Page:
Continental Club Card
A Guemes Island, WA man wants to know why his father's name is on a business card for The Club Continental, a glitzy, Los Angeles Prohibition era gambling spot.
The card has a phone number and his father's name, Fred Nicolls. He's heard that his father worked at the Club Continental; and according to the family story, a mobster named Nola Hahn ran the club.
Fred Nicolls did some prison time for bootlegging during Prohibition, but was later pardoned.
History Detectives host Eduardo Pagán steps in to connect the dots and reveal the facts about Fred Nicolls and his business card.
Fred Nicoll's FBI report
- Also in Season 9 Baker's Gold What role did these unusual drawings play in one of the largest mass migrations in American history?
- Related Investigation McKinley Casket Flag Did this flag once drape the casket of President William McKinley?
- Related Investigation Who Killed Jimmy Hoffa? Teamster boss Jimmy Hoffa disappeared without a trace in 1975. Was he murdered? If so, who killed him and why?
- Also in Depression and WWII: 1929-1945 WWII Patch What is the story behind these patches?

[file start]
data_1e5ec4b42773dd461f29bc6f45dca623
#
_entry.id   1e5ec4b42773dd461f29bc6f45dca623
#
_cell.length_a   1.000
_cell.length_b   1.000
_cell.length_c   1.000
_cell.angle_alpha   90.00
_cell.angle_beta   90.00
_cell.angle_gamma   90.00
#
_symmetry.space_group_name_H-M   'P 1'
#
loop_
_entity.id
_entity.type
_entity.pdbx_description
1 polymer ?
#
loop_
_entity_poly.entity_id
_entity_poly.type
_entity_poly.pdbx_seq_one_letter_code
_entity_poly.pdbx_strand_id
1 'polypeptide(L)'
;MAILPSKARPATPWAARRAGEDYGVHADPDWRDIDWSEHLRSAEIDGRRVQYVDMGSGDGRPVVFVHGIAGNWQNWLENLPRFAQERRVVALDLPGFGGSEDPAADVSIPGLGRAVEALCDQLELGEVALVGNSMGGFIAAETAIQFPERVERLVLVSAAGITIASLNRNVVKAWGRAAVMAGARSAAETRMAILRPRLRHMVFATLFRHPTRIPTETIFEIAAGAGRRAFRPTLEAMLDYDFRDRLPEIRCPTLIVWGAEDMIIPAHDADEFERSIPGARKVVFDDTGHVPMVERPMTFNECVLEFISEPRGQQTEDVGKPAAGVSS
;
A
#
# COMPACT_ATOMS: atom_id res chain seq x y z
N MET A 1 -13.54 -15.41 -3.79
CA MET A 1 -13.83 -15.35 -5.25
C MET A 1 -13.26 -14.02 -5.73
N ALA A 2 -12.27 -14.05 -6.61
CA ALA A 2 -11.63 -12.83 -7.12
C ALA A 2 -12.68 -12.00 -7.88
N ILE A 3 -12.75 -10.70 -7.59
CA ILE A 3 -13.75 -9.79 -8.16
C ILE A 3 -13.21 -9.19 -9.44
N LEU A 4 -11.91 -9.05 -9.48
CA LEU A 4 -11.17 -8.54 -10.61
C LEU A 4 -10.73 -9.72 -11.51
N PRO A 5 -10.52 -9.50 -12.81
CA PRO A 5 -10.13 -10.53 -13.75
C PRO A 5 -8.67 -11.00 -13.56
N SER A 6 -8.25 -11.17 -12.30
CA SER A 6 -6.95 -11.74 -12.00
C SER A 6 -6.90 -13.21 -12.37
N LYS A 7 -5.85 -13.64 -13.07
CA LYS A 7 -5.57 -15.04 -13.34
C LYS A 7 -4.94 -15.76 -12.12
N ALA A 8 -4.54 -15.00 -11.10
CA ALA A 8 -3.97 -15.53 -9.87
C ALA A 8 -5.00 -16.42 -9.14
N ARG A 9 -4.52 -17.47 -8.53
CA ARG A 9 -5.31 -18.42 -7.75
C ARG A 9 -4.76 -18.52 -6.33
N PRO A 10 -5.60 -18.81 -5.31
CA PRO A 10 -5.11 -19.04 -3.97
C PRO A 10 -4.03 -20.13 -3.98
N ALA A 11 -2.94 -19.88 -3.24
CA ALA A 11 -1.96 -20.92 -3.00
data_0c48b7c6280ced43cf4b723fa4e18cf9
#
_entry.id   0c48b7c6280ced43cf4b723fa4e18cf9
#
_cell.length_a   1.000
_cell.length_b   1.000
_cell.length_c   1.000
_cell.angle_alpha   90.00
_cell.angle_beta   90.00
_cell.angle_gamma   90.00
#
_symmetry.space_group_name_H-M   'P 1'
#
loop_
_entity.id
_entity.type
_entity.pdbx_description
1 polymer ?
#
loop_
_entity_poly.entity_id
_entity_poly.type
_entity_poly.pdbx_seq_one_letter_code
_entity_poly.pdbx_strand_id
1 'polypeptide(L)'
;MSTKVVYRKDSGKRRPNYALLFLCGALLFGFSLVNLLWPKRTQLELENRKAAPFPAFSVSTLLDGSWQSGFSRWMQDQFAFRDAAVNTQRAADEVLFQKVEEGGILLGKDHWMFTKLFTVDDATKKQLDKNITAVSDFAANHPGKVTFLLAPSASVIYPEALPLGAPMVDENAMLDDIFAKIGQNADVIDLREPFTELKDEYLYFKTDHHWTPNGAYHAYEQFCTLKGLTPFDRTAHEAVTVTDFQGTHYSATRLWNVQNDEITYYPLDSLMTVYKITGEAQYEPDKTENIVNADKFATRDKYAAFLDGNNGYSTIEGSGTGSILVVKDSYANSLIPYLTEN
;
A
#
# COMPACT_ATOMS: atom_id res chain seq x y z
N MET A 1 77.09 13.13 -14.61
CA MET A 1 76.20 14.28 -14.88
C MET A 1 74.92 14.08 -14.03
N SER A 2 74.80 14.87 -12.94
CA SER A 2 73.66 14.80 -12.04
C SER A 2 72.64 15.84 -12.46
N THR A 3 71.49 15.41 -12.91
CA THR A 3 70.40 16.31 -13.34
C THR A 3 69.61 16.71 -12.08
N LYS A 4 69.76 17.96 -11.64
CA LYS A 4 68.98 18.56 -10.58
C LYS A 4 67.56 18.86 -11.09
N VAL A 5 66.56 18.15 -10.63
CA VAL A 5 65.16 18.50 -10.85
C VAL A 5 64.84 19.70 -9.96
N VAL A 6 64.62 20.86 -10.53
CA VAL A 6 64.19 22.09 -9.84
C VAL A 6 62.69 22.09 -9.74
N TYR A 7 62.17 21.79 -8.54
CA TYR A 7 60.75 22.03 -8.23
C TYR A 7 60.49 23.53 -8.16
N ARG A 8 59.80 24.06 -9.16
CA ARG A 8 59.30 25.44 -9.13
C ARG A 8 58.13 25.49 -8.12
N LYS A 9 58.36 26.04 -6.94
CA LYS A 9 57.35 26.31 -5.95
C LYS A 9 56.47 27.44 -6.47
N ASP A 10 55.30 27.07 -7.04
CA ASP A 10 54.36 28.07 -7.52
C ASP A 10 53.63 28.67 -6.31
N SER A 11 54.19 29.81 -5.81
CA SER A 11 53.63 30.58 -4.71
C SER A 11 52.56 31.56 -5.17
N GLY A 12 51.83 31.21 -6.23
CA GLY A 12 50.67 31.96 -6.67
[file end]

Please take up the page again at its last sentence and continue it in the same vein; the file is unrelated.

- Also in Depression and WWII: 1929-1945 Bonnie & Clyde's Bullets Are these the bullets that ended one of the most infamous crime-sprees in American history?
- Also in Depression and WWII: 1929-1945 Leopold Medal What does this medal reveal about a top-secret American Military project during WWII?
This is a place for opinions, comments, questions and discussion; a place where viewers of History Detectives can express their points of view and connect with others who value history. We ask that posters be polite and respectful of all opinions. History Detectives reserves the right to delete comments that don’t conform to this conduct. We will not respond to every post, but will do our best to answer specific questions, or address an error.